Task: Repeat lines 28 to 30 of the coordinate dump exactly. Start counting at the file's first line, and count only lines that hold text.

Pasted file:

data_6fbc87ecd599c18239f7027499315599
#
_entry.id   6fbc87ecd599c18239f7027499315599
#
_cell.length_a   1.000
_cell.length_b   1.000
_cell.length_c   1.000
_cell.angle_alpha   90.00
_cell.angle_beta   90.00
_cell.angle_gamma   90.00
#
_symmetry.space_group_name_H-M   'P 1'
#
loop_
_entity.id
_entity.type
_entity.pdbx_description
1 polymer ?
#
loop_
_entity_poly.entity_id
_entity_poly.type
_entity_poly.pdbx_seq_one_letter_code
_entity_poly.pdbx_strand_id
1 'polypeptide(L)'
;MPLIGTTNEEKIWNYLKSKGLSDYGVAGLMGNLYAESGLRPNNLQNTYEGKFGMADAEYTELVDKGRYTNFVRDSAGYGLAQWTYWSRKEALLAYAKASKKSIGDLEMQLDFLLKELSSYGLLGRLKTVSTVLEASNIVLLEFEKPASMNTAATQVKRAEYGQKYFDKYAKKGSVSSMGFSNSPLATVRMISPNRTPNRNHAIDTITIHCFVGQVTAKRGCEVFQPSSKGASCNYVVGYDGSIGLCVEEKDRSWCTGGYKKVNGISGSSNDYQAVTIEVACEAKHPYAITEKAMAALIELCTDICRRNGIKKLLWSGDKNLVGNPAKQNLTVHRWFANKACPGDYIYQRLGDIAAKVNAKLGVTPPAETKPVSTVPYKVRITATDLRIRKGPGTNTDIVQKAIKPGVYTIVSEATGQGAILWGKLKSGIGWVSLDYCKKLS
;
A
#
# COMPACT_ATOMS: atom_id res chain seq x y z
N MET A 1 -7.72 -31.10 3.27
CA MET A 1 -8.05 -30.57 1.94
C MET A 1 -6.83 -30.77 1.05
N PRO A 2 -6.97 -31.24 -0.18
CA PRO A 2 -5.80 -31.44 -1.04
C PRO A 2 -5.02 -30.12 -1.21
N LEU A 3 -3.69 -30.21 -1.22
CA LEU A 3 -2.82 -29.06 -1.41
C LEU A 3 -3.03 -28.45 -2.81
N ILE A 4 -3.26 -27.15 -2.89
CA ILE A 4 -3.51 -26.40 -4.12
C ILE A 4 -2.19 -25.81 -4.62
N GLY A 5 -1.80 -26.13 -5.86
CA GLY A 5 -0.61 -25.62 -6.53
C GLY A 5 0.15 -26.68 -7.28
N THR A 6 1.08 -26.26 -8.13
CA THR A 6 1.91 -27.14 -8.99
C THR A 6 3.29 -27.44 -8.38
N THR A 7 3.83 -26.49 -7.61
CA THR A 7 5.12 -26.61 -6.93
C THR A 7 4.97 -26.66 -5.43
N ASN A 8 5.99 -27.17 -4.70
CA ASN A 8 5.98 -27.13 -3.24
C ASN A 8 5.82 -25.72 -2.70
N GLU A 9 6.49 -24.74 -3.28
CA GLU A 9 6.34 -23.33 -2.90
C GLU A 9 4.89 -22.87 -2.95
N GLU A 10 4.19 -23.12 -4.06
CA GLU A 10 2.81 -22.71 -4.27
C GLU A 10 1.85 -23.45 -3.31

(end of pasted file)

A
#
# COMPACT_ATOMS: atom_id res chain seq x y z